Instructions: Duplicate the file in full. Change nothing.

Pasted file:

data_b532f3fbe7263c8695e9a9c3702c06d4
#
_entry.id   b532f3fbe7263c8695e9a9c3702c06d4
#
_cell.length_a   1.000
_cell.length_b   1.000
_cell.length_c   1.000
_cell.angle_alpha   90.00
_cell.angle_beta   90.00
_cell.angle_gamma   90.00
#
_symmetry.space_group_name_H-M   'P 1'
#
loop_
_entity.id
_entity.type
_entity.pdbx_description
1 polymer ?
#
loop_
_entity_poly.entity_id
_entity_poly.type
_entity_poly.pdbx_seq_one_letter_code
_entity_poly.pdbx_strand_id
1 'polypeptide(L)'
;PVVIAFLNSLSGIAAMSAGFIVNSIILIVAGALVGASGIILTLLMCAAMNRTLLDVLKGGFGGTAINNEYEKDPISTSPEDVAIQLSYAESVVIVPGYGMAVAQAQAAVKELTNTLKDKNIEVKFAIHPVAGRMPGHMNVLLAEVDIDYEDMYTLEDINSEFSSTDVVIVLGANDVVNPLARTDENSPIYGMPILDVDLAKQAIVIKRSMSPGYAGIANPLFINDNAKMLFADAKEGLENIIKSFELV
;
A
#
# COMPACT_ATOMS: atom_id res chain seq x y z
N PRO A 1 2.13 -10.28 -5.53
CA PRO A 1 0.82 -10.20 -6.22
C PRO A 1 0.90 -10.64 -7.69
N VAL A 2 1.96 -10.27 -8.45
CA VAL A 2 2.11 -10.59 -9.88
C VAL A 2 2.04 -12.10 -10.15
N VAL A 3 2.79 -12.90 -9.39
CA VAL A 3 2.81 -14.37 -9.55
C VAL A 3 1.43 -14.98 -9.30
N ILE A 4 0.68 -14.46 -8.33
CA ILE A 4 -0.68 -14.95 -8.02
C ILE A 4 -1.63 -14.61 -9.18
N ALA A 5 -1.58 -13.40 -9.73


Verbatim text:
data_b532f3fbe7263c8695e9a9c3702c06d4
#
_entry.id   b532f3fbe7263c8695e9a9c3702c06d4
#
_cell.length_a   1.000
_cell.length_b   1.000
_cell.length_c   1.000
_cell.angle_alpha   90.00
_cell.angle_beta   90.00
_cell.angle_gamma   90.00
#
_symmetry.space_group_name_H-M   'P 1'
#
loop_
_entity.id
_entity.type
_entity.pdbx_description
1 polymer ?
#
loop_
_entity_poly.entity_id
_entity_poly.type
_entity_poly.pdbx_seq_one_letter_code
_entity_poly.pdbx_strand_id
1 'polypeptide(L)'
;PVVIAFLNSLSGIAAMSAGFIVNSIILIVAGALVGASGIILTLLMCAAMNRTLLDVLKGGFGGTAINNEYEKDPISTSPEDVAIQLSYAESVVIVPGYGMAVAQAQAAVKELTNTLKDKNIEVKFAIHPVAGRMPGHMNVLLAEVDIDYEDMYTLEDINSEFSSTDVVIVLGANDVVNPLARTDENSPIYGMPILDVDLAKQAIVIKRSMSPGYAGIANPLFINDNAKMLFADAKEGLENIIKSFELV
;
A
#
# COMPACT_ATOMS: atom_id res chain seq x y z
N PRO A 1 2.13 -10.28 -5.53
CA PRO A 1 0.82 -10.20 -6.22
C PRO A 1 0.90 -10.64 -7.69
N VAL A 2 1.96 -10.27 -8.45
CA VAL A 2 2.11 -10.59 -9.88
C VAL A 2 2.04 -12.10 -10.15
N VAL A 3 2.79 -12.90 -9.39
CA VAL A 3 2.81 -14.37 -9.55
C VAL A 3 1.43 -14.98 -9.30
N ILE A 4 0.68 -14.46 -8.33
CA ILE A 4 -0.68 -14.95 -8.02
C ILE A 4 -1.63 -14.61 -9.18
N ALA A 5 -1.58 -13.40 -9.73